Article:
given defendant a thrashing. Mr. Sutherland, defending, said defendant
offered to exchange the eggs, but Burns became abusive. He made towards her
to put her out of the shop, but she kept up a barrage with the eggs. He had
three eggs in his hand, and he retaliated. No damage was done. Defendant
denied having kicked Mrs. Burns, and said it was she who commenced the egg
throwing. Mrs. Lydia Wright said Mrs. Burns was hysterical, used dirty
language, and commenced the egg-throwing. The magistrate bound over both
parties in 40s. for six months, and dismissed the claim for damages
R. G. Knowles Dead - A World-Famed Comedian - Fatal End to Operation
Very keen regret will be felt all over the world, and not least in Belfast,
where he was so highly popular, at the death of that great comedian and
lecturer, Mr. R. G. Knowles. The melancholy event, which has deprived
humanity of one of its most artistic and cultured entertainers, took place
on Wednesday evening at the Memorial Hospital, New York, after he had
undergone a critical operation to the throat. The last appearance of Mr.
Knowles in this city was at the Hippodrome in the week commencing 19th
August last. So far as the audiences were concerned they observed no change
in him. He was the same brisk, merry, and pungent "R.G.," and crowded houses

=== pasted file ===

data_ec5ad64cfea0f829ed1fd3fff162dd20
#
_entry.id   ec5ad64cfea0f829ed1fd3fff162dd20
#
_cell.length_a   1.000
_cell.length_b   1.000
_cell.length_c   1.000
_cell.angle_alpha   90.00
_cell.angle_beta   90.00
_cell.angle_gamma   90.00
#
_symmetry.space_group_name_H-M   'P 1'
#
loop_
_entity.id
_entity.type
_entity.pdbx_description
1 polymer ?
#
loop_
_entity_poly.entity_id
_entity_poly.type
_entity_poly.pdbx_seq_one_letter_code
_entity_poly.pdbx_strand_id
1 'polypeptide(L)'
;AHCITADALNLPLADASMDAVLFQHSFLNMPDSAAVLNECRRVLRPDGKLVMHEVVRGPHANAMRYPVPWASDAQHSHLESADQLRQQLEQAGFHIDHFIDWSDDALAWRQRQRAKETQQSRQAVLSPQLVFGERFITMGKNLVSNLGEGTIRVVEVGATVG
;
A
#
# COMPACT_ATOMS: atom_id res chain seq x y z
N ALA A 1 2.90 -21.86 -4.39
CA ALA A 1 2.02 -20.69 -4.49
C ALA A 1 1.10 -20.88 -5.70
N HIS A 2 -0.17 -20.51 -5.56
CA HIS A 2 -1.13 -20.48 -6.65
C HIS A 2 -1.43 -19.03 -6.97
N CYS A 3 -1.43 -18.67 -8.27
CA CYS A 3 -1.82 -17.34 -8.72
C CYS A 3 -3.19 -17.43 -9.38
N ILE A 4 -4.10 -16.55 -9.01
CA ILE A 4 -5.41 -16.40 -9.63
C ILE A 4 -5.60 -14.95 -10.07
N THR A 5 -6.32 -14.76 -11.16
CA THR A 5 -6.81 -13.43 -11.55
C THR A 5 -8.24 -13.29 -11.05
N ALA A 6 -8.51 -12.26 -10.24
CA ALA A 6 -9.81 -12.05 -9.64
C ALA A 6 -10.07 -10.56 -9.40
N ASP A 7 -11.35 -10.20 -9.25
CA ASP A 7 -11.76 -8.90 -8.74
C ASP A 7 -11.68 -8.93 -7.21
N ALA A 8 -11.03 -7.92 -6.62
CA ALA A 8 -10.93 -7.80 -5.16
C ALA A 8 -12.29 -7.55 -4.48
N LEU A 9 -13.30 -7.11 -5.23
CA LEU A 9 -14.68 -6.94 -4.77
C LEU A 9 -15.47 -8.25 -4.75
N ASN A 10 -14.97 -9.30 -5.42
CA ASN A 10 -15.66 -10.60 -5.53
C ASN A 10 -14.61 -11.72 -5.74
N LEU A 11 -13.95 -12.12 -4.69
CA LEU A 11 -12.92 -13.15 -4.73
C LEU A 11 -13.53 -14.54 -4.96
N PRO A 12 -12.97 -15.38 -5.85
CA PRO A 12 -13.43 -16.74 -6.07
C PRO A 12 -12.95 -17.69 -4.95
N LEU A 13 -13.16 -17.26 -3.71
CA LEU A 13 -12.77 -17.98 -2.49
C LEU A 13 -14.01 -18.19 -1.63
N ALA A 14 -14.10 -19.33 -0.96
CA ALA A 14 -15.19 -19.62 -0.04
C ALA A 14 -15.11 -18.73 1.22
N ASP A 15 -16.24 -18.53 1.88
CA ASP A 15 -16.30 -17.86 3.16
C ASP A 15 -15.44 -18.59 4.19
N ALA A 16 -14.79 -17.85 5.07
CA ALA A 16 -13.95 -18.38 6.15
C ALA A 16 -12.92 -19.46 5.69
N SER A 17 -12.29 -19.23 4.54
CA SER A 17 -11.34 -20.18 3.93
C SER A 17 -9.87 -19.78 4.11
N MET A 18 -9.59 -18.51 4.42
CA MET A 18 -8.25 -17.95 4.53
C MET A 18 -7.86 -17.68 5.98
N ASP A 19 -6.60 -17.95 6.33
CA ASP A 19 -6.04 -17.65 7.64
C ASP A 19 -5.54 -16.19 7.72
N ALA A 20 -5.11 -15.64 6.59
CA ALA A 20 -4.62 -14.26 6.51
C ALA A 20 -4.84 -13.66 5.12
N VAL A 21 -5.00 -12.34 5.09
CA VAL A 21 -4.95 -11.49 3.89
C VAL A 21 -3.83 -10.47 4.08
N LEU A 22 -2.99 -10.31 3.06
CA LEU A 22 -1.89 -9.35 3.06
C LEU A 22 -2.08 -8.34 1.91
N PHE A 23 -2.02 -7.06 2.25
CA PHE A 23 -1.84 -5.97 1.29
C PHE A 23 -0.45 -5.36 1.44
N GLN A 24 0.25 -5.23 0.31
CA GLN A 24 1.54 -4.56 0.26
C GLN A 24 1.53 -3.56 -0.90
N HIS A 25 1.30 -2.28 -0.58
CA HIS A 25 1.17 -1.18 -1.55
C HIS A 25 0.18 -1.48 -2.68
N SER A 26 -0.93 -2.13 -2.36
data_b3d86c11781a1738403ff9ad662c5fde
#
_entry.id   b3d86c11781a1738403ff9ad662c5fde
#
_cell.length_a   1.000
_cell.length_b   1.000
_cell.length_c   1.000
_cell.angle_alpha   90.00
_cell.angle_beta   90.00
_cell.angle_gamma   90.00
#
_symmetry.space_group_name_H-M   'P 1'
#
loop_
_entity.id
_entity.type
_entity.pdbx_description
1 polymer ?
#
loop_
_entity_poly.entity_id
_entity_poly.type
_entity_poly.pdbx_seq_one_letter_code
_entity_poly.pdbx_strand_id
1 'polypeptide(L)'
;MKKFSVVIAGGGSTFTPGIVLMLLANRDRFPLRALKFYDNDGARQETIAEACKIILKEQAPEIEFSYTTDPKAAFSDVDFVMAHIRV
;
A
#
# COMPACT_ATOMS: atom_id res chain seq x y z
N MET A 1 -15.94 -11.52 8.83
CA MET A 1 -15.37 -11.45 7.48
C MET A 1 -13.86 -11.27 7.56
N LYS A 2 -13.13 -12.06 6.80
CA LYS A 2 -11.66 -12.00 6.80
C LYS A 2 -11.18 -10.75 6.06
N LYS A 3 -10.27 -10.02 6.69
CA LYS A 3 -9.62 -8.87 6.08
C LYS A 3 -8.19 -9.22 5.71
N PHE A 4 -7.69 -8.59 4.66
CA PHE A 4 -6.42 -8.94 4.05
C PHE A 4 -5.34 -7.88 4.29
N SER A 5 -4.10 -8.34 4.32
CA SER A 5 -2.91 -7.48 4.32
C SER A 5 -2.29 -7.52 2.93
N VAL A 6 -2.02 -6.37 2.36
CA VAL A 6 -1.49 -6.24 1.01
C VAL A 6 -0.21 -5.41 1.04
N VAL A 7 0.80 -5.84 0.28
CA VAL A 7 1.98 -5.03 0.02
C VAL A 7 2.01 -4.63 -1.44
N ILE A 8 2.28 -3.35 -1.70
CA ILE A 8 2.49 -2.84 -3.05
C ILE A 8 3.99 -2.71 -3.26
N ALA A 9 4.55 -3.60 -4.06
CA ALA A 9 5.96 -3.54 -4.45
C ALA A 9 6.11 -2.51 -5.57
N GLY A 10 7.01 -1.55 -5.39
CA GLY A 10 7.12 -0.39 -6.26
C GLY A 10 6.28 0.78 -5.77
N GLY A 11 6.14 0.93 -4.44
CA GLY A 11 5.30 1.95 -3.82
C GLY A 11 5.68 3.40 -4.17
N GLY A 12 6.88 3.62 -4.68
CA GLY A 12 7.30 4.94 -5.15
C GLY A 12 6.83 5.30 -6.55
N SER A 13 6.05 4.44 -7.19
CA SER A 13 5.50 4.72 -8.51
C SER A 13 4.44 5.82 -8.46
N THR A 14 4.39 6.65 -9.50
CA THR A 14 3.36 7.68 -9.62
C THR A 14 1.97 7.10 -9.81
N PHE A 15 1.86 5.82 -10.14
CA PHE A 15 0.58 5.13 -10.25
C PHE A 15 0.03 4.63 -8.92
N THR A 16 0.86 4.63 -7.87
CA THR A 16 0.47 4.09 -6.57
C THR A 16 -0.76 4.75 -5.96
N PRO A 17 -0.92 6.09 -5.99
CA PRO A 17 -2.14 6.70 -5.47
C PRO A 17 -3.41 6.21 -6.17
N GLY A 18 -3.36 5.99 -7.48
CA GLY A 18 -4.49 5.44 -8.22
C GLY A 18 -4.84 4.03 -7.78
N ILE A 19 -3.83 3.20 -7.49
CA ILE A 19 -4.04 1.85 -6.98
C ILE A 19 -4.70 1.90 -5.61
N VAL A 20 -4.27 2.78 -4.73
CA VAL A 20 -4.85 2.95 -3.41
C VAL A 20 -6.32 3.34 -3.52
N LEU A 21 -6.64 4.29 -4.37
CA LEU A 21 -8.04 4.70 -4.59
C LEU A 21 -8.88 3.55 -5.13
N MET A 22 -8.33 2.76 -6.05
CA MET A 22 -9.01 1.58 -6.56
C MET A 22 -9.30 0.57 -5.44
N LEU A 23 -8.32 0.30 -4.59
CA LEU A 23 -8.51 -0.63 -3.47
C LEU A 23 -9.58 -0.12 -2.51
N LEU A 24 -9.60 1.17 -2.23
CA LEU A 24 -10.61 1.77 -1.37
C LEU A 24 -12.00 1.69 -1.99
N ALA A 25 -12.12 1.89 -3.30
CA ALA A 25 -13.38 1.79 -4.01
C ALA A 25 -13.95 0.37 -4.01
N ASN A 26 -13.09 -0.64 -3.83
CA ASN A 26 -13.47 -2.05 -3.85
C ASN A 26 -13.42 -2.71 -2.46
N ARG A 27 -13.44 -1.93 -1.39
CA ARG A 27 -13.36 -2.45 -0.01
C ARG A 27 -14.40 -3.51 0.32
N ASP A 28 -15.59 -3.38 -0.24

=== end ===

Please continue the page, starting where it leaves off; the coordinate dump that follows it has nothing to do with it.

were attracted twice nightly to see and hear the great humorist. To his
intimate friends, however, he confided his anxiety concerning a growth in
the throat, which had baffled the experts he had consulted, and from which
he feared grave consequences might ensue. At the same time, he was far from
being despondent; he took a philosophic and optimistic view of life; and,
beyond a casual reference to his ailment, he was the same master of infinite
jest, and related many a witty story in his own inimitable style. He was
very enthusiastic about the winning of the war, and was full of a big scheme
which he had developed for an inter-Allies' memorial in France and Belgium
to be known as "The World's Highway." His later appearances had been at the
Hippodrome, but in June, 1902, and August, 1903, he filled highly-successful
engagements at the Belfast Empire. On his last visit he was the guest of the
Rotary Club at luncheon, the members of the French Mission to Great Britain
being present on the occasion. Speaking of the entry of America into the